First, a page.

Nigeria: Displaced Hydro Dam Community Still in Tents 7 Months After

Minna — The people of Gungu community, displaced at the peak of the last year's rainy season by flood, are still leaving in tents which were supposed to serve as temporary shelter, seven months after.

North Central Trust recalls that authorities of Zungeru and Shiroro dams had at the peak of the last rainy season, spilled out water to prevent the dams from collapsing following recurring downpour thereby submerging Gungu and other communities living beside the new dam.

The community and others were earlier billed for relocation from the downstream of the dam but their movement was delayed by the inability of the federal government to pay compensation for the loss of their land for the hydroelectric project.

Following the development, some members of the affected communities, especially Gungu, who have no relations in nearby communities to stay with, were evacuated in trucks to Zungeru Central Primarily school, which is designated as temporary camp by the state authority.

The Vice President, Yomi Osinbajo, during a visit to the IDPs in the primary school, directed NEMA to immediately supply building materials at the resettlement site to enable the affected person relocate.

"I have directed NEMA to immediately supply building materials at the new site of resettlement. They are going to start work immediately and we will do our best to help everybody so that all of you will be well taken care of," he had promised.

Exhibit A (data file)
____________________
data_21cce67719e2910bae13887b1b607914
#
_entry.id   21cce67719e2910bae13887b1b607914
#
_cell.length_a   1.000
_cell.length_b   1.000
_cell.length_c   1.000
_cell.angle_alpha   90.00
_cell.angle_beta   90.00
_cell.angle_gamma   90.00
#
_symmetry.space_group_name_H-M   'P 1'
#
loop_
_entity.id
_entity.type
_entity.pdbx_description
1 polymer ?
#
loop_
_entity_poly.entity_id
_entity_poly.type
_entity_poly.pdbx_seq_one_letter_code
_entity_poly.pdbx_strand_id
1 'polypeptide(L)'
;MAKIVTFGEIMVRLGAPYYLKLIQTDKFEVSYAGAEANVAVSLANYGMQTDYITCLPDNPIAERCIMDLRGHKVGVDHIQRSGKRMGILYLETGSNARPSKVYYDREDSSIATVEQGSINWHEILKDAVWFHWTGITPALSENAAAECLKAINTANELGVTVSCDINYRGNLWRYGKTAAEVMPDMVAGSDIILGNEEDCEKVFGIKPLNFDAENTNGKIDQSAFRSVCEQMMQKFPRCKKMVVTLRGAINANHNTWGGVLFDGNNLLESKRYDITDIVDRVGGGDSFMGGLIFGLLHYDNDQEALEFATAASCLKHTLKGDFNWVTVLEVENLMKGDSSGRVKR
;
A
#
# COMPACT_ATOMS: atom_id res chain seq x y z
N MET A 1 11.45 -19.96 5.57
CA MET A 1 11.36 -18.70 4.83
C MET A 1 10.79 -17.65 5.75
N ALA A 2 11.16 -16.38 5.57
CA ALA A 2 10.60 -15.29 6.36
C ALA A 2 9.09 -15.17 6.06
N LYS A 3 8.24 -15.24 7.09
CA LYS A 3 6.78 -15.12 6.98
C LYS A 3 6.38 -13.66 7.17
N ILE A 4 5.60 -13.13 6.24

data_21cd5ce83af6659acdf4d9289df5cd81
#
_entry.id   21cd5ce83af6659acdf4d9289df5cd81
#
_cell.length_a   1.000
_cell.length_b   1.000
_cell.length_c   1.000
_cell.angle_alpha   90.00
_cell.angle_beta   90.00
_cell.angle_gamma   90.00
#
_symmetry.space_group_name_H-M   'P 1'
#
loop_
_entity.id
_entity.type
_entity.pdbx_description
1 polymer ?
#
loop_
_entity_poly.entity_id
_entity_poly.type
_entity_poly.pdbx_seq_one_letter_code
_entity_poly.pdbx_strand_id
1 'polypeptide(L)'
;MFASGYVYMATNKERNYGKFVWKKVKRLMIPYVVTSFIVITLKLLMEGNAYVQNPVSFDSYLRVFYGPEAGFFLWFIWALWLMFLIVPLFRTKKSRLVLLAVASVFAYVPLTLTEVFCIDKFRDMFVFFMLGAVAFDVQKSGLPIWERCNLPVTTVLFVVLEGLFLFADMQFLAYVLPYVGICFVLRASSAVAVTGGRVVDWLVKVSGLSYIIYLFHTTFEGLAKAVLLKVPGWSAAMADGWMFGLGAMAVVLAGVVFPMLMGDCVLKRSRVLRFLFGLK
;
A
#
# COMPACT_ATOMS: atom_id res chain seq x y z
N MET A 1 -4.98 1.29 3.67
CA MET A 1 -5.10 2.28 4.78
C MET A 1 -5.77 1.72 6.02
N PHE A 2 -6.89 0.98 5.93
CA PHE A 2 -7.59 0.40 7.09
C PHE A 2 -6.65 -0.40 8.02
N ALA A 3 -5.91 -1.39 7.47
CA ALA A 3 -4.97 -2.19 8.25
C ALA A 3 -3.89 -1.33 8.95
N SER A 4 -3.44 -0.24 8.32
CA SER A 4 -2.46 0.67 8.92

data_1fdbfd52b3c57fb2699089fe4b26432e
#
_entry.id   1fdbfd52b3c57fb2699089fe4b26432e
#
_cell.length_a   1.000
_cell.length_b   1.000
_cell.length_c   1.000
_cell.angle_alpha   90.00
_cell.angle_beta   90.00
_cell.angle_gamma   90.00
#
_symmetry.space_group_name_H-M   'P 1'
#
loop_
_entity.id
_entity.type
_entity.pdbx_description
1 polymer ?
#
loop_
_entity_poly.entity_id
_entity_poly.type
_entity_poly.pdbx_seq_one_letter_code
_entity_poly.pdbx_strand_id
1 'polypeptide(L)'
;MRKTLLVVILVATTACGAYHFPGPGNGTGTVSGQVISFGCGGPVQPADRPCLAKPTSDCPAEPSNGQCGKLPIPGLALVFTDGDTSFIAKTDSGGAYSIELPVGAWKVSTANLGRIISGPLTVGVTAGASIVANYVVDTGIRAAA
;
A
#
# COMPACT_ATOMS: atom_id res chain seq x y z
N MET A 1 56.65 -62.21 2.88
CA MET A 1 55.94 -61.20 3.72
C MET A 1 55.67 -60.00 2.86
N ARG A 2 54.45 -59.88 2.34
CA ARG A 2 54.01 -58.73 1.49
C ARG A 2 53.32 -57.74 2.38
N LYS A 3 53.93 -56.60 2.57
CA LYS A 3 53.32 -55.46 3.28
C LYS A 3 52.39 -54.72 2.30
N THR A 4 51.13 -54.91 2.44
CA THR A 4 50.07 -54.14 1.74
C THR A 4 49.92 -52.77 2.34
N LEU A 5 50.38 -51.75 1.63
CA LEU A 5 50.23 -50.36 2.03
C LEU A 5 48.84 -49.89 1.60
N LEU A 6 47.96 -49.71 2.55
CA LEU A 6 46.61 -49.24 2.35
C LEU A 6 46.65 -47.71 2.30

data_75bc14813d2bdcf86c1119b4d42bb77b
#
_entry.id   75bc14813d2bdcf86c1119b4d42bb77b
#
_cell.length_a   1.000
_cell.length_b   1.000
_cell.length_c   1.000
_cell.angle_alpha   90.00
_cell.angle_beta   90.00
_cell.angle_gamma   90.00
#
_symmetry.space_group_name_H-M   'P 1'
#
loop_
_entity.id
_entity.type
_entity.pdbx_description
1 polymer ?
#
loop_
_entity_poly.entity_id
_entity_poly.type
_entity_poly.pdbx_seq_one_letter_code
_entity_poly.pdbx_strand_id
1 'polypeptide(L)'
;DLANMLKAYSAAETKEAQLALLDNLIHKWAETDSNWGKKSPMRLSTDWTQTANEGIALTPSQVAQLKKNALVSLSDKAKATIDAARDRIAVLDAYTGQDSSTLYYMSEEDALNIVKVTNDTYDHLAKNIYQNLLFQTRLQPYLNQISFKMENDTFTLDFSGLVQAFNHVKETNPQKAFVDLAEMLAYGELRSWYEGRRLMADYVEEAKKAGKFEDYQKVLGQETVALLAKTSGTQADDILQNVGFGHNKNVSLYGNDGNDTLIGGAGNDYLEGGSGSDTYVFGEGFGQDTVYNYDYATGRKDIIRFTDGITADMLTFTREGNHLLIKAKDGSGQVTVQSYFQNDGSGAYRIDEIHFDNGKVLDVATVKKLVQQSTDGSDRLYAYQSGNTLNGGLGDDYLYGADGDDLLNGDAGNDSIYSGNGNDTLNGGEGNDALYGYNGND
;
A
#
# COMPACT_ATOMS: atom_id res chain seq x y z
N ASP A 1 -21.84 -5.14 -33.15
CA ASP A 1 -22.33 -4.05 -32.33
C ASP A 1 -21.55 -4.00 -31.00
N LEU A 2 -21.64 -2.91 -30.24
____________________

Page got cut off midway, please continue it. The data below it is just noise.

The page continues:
About a month after the Vice President's promise, the displaced persons, about 500 including women and children, were moved into 30 tents erected at a resettlement site named New Gungu in Wushishi local government area.

However, seven months later the displaced persons are still living in the tents, when our correspondent visited the site yesterday.

The youth leader of the 35 affected communities, Malam Mohammed Sarki and the Sarkin Gungu, Alhaji Yahaya Adamu said the federal government is yet to honour its pledge of supplying building materials to them.

"You can see that some of the tents have worn out and are becoming inhabitable because of the rain, while a few others have been completely blown off by windstorm," Malam Mohammed pointed out.

Our correspondent observed that some of them, who have been paid their compensation, for the loss of their land to the hydroelectric project are already putting up structures.

Sarkin Gungu said the payment, which is being handled by the state government is being done in batches, adding that majority of the affected persons are still waiting for their turn and therefore have to make do with the tents.

He appealed to the federal government to redeem its promise of providing permanent structure before the season peaks.

He also appealed to the government to urgently provide a healthcare centre at the site to take care of the health needs of the people.

Our correspondent noticed that a block of three classrooms, which was constructed by the federal government at the site is being used by the pupils, while the water situation has significantly improved.

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